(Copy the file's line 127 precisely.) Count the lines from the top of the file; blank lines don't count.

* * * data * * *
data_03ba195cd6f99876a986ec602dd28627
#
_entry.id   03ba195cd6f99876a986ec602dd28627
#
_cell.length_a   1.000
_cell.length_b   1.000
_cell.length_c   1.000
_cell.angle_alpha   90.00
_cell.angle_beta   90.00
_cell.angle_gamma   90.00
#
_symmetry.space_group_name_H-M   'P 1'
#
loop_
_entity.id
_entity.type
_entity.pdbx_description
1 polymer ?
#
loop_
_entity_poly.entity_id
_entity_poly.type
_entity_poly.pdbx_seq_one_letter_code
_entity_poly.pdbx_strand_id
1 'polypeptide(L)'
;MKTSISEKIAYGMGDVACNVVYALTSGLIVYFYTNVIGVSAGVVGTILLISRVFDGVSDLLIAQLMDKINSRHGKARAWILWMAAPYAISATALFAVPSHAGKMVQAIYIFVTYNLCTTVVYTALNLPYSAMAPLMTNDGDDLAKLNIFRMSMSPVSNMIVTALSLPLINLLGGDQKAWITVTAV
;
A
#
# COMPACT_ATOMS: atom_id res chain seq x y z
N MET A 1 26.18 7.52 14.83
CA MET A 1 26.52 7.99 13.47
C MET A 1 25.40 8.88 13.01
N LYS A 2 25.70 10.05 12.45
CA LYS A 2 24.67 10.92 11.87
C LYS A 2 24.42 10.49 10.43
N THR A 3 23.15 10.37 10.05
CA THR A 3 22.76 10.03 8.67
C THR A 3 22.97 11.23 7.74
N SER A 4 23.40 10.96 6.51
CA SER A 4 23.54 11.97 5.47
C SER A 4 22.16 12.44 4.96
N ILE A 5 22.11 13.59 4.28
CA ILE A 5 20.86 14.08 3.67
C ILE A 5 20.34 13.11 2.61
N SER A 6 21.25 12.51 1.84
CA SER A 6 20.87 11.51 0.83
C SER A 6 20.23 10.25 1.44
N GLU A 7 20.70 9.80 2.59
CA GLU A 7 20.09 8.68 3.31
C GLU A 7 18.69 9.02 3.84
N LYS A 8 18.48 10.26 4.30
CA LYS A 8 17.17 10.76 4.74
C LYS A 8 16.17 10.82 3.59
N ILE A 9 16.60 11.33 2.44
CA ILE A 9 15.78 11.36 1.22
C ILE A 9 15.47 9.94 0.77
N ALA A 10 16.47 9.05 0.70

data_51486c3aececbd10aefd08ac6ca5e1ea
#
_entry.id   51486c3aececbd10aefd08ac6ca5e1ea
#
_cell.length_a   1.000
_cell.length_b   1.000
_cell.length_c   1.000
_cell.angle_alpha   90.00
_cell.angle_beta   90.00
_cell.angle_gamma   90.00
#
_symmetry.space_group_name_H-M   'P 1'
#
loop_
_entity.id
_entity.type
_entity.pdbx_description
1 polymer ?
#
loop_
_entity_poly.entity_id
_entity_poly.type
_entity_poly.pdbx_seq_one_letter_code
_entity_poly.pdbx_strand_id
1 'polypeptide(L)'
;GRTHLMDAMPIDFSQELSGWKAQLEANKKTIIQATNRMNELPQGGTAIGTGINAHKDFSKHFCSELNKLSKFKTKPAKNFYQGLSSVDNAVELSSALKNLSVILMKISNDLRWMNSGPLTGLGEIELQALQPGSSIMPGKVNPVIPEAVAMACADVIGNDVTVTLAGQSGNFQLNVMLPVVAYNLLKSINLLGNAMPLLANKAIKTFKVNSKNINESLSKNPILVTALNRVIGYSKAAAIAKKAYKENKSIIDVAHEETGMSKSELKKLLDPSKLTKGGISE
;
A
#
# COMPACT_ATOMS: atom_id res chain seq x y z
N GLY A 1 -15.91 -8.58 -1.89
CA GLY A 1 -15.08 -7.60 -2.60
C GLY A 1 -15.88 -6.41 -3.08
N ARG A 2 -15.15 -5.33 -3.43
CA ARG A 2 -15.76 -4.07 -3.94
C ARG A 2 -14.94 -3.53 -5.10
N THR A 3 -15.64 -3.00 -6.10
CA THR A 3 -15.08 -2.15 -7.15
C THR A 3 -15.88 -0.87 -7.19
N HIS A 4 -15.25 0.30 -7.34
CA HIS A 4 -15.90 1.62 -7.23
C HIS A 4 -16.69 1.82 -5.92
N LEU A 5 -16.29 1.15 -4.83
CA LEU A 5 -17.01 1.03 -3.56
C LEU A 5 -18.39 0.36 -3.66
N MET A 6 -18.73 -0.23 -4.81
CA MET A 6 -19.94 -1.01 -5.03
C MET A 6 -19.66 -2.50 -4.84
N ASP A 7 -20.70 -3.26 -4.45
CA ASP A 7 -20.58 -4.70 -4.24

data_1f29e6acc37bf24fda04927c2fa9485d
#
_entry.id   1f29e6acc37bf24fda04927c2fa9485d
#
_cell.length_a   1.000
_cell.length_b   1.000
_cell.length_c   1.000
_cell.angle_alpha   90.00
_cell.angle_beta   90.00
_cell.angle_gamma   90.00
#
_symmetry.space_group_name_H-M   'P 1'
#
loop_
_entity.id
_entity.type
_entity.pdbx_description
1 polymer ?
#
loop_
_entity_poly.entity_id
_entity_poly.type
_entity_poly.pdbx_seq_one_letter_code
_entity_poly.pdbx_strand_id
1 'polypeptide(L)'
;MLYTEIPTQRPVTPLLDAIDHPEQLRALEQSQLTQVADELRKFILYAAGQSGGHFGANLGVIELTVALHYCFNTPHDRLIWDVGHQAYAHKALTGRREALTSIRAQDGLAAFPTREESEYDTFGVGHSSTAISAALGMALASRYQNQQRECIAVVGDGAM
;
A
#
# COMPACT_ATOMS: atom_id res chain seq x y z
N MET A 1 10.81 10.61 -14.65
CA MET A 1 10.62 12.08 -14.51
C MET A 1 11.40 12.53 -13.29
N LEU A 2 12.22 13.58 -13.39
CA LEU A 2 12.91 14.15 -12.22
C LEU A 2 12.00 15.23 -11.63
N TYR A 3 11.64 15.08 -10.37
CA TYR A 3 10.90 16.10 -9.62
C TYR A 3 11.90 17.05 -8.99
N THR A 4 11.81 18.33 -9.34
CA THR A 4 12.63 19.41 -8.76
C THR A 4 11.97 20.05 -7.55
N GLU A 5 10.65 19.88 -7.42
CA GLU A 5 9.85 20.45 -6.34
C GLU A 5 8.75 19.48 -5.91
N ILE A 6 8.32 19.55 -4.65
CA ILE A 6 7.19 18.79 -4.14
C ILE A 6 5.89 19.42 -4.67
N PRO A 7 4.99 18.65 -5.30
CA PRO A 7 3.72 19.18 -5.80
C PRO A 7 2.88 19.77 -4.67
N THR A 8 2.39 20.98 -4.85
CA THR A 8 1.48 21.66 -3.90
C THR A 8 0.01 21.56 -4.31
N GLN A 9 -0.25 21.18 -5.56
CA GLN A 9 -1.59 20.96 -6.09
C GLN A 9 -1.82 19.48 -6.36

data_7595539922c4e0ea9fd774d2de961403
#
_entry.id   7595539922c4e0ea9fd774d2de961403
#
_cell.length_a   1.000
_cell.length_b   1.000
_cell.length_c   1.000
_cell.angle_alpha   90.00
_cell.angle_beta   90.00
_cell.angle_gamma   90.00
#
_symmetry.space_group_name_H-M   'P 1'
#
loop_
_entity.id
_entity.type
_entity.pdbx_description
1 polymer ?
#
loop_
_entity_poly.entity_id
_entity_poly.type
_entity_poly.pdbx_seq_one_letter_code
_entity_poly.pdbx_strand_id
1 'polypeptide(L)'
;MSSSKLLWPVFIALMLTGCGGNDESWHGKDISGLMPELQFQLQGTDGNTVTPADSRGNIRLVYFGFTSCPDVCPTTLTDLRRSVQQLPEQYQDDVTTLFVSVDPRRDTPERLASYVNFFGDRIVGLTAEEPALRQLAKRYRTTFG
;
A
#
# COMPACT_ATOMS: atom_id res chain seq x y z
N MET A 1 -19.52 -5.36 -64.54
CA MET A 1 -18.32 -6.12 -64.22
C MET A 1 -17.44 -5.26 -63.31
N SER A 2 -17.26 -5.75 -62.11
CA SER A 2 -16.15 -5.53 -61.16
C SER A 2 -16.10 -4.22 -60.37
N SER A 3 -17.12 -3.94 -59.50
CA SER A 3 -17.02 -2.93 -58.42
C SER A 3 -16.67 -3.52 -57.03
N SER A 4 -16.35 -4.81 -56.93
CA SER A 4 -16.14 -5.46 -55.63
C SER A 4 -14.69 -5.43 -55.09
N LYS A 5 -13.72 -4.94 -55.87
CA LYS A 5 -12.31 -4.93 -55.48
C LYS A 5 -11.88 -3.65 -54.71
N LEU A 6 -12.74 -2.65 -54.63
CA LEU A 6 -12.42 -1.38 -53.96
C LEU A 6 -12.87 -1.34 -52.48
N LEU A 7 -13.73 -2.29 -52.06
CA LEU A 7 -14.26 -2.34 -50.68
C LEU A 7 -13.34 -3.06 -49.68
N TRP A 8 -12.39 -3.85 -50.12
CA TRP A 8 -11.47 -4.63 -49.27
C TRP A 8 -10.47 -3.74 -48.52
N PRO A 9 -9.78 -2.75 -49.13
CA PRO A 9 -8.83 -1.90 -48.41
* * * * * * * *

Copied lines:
#